National Payment System Bill and Tax Administration Bill to Parliament
The Ministry of Finance and Treasury (MoFT) has successfully secured the Cabinet endorsement of the National Payment System Bill and Tax Administration Bill 2019 to be table in Parliament. This was confirmed by the Minister of Finance and Treasury.
A statement from MoFT said the National Payment System Bill 2019, if become law will provide a legal framework to introduce an electronic payment system in Solomon Islands that to be used for transferring, clearing, or settlement of funds or securities.
The statement said implementation would allow a safer and, at the same time, more efficient settlement process reducing systemic risks, avoiding human errors and delays the typical of manual processing, and speeding up the availability of funds for beneficiaries of payments.
In Solomon Islands, there is no payments system in place to facilitate electronic funds transfers between banks or between customers of different banks. Instead, all these payments are made with cheques and cheque clearing is manual.
The MoFT statement continued that Tax Administration Bill 2019 if passed will regulate the administration of the tax laws of Solomon Islands, with the intention of providing a modern administrative basis for the tax system and ensuring that arrangements are consistent across the different taxes administered by the Commissioner.
The two Bill is part of wider fiscal reforms the DCGA Government has prioritise and entrusted on MoFT to progress. In 2019, MoFT has successfully amended the National Income Tax Act, that increase tax-free bracket to $30,000 from $15,000 which has effective early this year and the Goods Tax Act also amended as part of a compliance measures.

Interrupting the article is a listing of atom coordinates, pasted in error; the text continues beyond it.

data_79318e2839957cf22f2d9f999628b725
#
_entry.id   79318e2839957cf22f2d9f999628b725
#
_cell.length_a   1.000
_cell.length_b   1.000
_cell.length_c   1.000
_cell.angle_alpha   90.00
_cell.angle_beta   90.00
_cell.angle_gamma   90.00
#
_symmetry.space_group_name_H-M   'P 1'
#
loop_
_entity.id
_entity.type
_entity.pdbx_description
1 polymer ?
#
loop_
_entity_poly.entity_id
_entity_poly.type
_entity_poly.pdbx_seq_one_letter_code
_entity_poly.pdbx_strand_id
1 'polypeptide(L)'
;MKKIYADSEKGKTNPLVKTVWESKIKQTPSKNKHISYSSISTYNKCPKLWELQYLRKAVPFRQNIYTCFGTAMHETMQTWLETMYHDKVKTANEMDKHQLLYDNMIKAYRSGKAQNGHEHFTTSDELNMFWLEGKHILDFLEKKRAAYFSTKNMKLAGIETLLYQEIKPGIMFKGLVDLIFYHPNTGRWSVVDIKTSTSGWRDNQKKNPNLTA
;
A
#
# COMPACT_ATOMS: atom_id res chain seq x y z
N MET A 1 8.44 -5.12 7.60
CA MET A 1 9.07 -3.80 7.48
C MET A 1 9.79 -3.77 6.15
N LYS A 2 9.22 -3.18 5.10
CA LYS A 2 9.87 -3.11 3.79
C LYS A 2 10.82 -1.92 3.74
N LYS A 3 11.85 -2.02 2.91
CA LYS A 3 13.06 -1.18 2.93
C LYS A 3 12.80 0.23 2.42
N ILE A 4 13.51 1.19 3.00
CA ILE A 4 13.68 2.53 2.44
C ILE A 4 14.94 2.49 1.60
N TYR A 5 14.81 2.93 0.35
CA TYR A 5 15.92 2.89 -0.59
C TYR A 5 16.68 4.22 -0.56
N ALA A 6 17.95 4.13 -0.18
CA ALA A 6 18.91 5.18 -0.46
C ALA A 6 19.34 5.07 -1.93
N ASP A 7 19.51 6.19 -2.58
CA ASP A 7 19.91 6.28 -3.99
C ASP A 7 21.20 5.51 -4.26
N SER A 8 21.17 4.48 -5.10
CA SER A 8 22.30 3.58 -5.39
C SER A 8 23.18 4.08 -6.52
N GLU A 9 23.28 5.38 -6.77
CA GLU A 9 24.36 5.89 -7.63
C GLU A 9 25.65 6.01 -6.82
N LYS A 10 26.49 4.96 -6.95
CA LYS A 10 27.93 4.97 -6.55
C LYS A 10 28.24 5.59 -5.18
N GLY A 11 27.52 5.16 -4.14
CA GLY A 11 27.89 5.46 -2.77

Meanwhile Director of ERU, Mr. Rictor Luaboe, explained the review of the country’s tax system is high on the Government’s agenda for fiscal reform since taking leadership. The DCGA Policy Statement have placed importance of reviewing the current tax system.
Mr. Rictor explains the current system is outdated, costly to comply with, collects revenue inefficiently and does not represent a sustainable base for revenue sustainability for the Government.
The oldest tax legislation is around 60 years old, while the most recent tax legislation, the goods tax, is 30 years old. The system is outdated and there has been little change made to the tax law in decades.
A comprehensive tax review would seek to ensure a modern, fair, simple and broad-based tax
system, which would encourage economic growth by supporting local businesses and attracting foreign investment. This in turn would lead to increased tax revenue over time.
In 2017, ERU has been consulted with the key stakeholders on the review of the national tax system. There was overwhelming support across from the stakeholders consulted to improve the tax environment as it is currently seen as a barrier to activity and development.
The Feedback was gathered from the consultation and recommendation was made for the cabinet endorsement to progress the reform.